Name Instructor Course Date Lion Gate: Meet the Iron Artisans The Hittites were an Asian Minor people who were organized in some city-states scattered across the mountainous Anatolia plateau – currently Turkey – around 2000 BCE (Gates 146). The periods between 15th and 13th century BC were marked with constant wars pitting the Hittites against Egyptians Assyrians and the Mitanni for control of the near East. They shared with the Egyptians the hegemony of the Eastern world and their art reached its peak during this empire (Akurgal 9). Lion Gate was the formal entrance for dignitaries and important visitors to the fortified capital of Hattusa (Counts and Arnold 35). It details (together with other excavated art) how Hittites borrowed from aesthetics in their writing forms the massiveness of their structure and elements of their art. In return Hittites provided new tools for carving – especially iron – and relief techniques later used by superpowers like Assyrians and Persians. Works Cited Akurgal Ekrem. Ancient Civilizations and Ruins of Turkey. 2015. Counts Derek B and Bettina Arnold. The Master of Animals in Old World Iconography. Archaeolingua 2010. Gates Charles. Ancient Cities: The Archaeology of Urban Life in the Ancient Near East and Egypt Greece and Rome. Taylor and Francis 2013. Johnston Sarah. Ancient Greek Divination. Blackwell 2008. Rossi Cesare and Flavio Russo. Ancient Engineers' Inventions: Precursors of the Present. 2017. Somervill Barbara A. Empires of Ancient Mesopotamia. Chelsea House 2010. Ward William H. The Seal Cylinders of Western Asia. Washington 1910. [...]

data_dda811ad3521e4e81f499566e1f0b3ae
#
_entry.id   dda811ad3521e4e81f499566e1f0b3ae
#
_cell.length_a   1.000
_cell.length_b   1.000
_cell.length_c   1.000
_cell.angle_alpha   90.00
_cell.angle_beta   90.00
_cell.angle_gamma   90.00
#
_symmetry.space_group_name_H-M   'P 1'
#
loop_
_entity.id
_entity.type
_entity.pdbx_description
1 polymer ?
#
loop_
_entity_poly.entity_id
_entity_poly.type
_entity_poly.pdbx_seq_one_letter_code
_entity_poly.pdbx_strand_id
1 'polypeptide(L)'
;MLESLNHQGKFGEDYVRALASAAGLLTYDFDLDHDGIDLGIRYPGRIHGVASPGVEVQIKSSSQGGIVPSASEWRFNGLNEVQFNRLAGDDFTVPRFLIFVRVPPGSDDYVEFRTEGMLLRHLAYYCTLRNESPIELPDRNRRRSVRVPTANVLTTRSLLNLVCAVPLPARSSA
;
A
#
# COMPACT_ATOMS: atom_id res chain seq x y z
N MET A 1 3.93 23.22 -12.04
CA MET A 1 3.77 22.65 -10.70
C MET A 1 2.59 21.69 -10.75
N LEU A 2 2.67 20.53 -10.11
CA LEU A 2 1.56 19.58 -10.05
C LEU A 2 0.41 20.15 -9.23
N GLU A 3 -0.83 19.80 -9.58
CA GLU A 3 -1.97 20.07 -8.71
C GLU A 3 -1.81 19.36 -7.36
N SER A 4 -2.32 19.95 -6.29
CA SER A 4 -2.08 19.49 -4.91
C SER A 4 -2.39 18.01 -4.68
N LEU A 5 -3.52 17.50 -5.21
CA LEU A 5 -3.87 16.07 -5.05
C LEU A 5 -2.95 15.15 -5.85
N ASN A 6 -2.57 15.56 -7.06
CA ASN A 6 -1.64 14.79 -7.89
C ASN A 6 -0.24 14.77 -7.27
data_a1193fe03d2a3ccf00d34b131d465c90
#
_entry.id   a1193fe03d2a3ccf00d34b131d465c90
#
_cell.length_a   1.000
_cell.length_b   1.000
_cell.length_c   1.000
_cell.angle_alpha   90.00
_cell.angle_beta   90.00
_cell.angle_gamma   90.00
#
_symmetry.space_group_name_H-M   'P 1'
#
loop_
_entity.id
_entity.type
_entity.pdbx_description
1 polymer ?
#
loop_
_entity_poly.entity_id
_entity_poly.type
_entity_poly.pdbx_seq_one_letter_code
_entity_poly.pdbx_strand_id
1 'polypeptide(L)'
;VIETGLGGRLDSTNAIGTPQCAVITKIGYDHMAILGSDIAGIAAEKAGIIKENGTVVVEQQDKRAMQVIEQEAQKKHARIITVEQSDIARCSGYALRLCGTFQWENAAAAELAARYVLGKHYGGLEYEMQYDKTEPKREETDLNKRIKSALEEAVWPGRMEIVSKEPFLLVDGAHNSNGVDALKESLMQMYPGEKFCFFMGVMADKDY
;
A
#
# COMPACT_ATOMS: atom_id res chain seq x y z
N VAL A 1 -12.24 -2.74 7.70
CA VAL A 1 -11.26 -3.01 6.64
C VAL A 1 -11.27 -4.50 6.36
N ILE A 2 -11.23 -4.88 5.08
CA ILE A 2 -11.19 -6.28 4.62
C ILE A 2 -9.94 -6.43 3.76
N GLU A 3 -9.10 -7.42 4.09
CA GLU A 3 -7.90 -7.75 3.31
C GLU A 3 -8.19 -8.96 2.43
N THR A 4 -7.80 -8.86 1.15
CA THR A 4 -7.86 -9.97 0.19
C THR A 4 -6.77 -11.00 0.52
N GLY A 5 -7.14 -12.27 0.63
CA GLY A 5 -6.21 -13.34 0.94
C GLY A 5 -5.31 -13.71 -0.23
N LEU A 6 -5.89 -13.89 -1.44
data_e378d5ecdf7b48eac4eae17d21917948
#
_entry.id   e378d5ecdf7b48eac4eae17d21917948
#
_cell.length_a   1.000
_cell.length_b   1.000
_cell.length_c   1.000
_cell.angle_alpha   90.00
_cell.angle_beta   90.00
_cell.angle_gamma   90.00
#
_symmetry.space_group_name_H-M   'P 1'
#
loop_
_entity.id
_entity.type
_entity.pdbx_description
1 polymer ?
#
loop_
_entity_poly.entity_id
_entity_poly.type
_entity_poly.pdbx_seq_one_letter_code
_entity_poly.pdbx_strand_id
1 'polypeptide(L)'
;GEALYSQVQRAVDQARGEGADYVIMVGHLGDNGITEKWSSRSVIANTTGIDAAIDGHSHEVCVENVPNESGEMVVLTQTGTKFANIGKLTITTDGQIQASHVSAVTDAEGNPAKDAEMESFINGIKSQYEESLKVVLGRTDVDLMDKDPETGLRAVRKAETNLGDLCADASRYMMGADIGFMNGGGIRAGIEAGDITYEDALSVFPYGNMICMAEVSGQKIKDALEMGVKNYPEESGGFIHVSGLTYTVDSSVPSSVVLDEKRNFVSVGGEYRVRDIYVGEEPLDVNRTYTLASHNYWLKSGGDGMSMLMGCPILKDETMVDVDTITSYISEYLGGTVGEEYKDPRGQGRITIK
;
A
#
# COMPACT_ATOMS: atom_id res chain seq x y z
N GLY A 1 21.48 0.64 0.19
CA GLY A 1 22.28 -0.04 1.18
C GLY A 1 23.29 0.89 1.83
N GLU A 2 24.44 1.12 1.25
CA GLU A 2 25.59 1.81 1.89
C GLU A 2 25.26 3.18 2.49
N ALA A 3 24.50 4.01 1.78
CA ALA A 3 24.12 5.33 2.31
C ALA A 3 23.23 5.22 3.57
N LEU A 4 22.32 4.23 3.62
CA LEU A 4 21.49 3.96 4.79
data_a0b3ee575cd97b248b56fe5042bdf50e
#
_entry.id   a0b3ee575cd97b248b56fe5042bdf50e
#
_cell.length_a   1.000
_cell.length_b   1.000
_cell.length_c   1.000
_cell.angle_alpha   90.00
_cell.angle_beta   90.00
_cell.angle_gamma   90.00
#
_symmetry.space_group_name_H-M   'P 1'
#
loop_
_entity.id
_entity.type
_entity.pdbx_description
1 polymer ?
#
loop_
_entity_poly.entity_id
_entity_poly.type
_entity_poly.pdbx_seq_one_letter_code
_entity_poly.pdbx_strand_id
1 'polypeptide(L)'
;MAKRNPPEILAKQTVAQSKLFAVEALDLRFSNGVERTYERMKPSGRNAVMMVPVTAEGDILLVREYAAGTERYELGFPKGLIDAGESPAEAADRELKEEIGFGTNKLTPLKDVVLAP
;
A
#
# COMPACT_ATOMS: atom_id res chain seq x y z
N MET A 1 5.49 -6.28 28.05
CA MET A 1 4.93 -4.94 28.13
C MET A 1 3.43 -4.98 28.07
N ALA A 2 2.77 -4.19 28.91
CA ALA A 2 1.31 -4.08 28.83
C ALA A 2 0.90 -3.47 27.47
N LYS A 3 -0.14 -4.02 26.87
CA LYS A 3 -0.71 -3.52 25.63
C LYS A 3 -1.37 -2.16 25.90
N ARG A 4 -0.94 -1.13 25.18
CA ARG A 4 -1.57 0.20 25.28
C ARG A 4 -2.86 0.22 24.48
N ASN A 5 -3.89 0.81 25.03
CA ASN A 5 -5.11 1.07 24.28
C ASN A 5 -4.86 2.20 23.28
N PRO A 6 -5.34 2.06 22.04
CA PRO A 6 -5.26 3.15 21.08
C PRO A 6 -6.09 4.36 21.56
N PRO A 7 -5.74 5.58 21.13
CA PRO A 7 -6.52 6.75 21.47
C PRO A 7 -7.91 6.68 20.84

Essay will be at least 500 words and should include both content and form in the analysis. Titles should be properly identified and the essay option you choose should have a title itself. Submissions before the deadline can be resubmitted for a higher grade if needed. Be sure to include the title of the works you are citing and use your artistic vocabulary. This assignment is more involved than the others so far, so be sure to give this enough attention. As each successive civilization took control in the Near East they brought their own aesthetic to art and architecture but also built on the aesthetic that was already in existence. Aesthetics refers to the particular culture's idea of beauty. Lion Gate: Hittites had contact with ancient Egyptians as well as having an empire stretching from Turkey to the Mediterranean. They were noted for carving imposing gateways with realistic guardian animals. DO NOT CONFUSE THIS LION GATE WITH THE ONE COMING LATER IN MYCENAE. Ishtar Gate: Neo-Babylonians were the descendants to Hammurabi and the Babylonians who controlled the same geographical area as the Hittites and Assyrians before them. They were builders of sophisticated and intricately detailed architecture. Processions honoring their most important god, Marduk were frequent. Entrance to the Apadana of Darius and Xerxes: Persians expanded the previous area of the empire all the way to Iran and to the Aegean Islands. During this empire, rulers left governors in local areas that were tolerant of native customes and traditions. Palaces and citadels were reminders of "who" was in charge. Some artwork was even created in Egypt and then imported. Analyze what was retained and what was added.